On 8 February during the 2016 Chinese New Year holidays, the Mong Kok civil unrest broke out between police and protesters following the government's crackdown on unlicensed street hawkers. Batons and pepper spray were used by the police and two warning shots were fired into the air, while protesters threw glass bottles, bricks, flower pots and trash bins toward the police and set fires in the streets. The main participant in the event, Hong Kong Indigenous, a political group with pro-independence tendencies, was branded by Director of the Chinese Liaison Office in Hong Kong Zhang Xiaoming as "radical separatists" who were "inclined toward terrorism."
Hong Kong National Party, the first party openly advocating for Hong Kong independence and a Republic of Hong Kong was established on 28 March 2016, drawing attacks from the Beijing and SAR governments. The State Council’s Hong Kong and Macau Affairs Office issued a statement condemning the party, saying it "has harmed the country’s sovereignty, security, endangered the prosperity and stability of Hong Kong, and the core interests of Hong Kong..."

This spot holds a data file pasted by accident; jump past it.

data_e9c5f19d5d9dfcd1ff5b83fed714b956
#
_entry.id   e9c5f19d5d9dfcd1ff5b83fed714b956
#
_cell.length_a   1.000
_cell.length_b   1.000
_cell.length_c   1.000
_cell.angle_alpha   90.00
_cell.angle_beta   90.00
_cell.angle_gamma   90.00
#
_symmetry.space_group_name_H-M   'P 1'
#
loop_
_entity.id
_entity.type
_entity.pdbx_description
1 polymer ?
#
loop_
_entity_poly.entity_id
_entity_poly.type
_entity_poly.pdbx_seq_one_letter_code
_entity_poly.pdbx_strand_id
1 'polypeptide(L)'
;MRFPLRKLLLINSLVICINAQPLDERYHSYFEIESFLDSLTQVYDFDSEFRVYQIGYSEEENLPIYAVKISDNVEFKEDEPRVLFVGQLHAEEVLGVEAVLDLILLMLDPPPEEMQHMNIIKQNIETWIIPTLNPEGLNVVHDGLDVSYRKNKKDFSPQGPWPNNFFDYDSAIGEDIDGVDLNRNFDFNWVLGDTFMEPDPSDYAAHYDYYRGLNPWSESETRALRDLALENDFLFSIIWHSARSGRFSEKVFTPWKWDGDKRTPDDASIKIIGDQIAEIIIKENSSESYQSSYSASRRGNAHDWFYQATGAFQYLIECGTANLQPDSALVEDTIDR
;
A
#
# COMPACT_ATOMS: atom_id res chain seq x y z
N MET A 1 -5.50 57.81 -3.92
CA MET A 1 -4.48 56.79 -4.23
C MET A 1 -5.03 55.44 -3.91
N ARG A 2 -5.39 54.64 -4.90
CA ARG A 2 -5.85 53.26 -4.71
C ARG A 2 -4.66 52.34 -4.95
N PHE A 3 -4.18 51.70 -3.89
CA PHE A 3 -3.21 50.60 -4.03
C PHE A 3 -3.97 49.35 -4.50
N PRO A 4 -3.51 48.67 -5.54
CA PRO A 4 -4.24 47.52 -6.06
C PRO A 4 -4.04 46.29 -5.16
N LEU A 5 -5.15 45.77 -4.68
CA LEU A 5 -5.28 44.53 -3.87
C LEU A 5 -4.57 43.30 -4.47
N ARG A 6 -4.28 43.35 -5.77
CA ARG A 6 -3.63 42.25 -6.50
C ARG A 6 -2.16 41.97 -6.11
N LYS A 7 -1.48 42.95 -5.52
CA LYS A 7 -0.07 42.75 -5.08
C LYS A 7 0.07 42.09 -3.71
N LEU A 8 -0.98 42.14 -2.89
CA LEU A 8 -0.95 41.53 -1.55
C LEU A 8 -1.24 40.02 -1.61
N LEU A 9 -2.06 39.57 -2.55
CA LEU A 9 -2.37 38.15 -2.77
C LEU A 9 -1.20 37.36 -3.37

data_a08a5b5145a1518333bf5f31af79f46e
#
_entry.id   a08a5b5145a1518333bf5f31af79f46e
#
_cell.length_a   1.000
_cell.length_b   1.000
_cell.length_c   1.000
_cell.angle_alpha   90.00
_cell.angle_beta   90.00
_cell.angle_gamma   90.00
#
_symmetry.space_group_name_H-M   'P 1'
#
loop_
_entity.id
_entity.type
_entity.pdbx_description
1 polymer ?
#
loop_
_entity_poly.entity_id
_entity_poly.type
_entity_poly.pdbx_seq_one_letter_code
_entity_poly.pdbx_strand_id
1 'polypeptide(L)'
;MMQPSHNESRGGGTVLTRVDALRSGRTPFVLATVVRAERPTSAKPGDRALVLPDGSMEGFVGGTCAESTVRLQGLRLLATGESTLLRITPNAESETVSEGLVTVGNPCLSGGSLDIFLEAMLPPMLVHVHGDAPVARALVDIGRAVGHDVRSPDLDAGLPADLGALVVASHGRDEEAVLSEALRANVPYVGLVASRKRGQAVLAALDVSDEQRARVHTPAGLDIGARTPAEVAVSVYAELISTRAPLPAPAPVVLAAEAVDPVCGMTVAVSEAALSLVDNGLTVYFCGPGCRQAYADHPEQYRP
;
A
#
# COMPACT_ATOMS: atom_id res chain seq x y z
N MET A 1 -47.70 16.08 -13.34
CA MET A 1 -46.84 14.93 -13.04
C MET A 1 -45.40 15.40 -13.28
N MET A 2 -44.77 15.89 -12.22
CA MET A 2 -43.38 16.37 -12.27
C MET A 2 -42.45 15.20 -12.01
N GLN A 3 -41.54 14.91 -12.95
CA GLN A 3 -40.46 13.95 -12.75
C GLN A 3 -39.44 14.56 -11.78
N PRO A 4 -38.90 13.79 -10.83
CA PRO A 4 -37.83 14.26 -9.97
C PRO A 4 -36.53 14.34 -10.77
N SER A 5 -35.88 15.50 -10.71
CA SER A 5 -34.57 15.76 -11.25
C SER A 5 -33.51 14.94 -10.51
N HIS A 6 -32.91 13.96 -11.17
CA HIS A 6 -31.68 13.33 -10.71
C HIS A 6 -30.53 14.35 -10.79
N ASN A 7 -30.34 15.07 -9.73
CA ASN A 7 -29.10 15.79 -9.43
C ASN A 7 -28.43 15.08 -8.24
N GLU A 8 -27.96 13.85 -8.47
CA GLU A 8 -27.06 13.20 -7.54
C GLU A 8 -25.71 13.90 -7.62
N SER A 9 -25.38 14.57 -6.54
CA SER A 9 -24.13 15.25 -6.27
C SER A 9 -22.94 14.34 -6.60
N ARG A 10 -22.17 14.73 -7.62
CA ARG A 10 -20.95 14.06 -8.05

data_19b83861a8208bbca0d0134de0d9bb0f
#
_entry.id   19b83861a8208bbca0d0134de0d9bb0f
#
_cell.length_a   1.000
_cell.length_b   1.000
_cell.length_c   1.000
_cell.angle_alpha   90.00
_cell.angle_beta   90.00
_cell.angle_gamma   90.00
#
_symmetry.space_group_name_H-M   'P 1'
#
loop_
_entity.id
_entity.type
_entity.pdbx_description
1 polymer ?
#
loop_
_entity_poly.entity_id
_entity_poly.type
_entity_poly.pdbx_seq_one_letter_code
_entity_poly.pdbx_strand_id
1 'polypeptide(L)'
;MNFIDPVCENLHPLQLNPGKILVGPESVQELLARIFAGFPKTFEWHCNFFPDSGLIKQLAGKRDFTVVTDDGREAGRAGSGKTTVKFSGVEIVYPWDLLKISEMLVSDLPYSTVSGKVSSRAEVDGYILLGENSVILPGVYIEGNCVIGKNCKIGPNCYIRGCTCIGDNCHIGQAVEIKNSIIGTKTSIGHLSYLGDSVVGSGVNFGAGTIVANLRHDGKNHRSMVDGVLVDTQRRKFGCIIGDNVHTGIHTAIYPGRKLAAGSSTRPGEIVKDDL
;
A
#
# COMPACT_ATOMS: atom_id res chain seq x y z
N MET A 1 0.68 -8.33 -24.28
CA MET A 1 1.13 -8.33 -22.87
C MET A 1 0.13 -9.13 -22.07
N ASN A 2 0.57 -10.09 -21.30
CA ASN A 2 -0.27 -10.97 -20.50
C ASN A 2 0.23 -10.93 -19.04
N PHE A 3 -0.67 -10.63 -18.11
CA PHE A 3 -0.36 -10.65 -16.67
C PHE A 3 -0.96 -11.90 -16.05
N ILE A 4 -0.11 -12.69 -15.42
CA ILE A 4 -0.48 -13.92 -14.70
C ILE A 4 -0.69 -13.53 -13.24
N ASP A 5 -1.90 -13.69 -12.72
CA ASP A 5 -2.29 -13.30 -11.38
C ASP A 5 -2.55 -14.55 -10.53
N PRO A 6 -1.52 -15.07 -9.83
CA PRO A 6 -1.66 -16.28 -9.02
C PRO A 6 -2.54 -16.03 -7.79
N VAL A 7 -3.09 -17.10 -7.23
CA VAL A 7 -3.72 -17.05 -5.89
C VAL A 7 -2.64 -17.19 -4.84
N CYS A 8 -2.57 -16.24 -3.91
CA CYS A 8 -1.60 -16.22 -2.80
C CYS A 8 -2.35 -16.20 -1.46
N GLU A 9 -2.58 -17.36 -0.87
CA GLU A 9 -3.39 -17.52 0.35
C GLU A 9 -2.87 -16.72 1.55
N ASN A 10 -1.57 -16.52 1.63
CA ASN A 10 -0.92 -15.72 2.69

Demosistō, a political party mainly led by the former student leaders such as Joshua Wong and Nathan Law in the 2014 Occupy protests established on 10 April 2016, advocated a referendum to determine Hong Kong's sovereignty after 2047, when the "One Country, Two Systems" principle as promised in the Sino-British Joint Declaration and the Hong Kong Basic Law is supposed to expire.
In the 2016 Legislative Council election, six pro-independence activists were disqualified, including Hong Kong Indigenous' Edward Leung and Hong Kong National Party's Chan Ho-tin, by the Electoral Affairs Commission (EAC), in which the government argued that their pro-independence stances did not comply with the Basic Law Article 1 which stated that Hong Kong being an inalienable part of China and Legislative Council Ordinance (Cap. 542) § 40 which required all candidates to uphold the Basic Law and pledge allegiance to the Hong Kong Special Administrative Region.
Their oaths were invalidated by the LegCo secretary-general Kenneth Chen and were subsequently challenged by the government in the court. On 7 November 2016, the National People's Congress Standing Committee (NPCSC) interpreted the Article 104 of the Basic Law of Hong Kong to "clarify" the provision of the legislators to swear allegiance to Hong Kong as part of China when they take office. The spokesman of the Hong Kong and Macau Affairs Office stated that "[Beijing] will absolutely neither permit anyone advocating secession in Hong Kong nor allow any pro-independence activists to enter a government institution."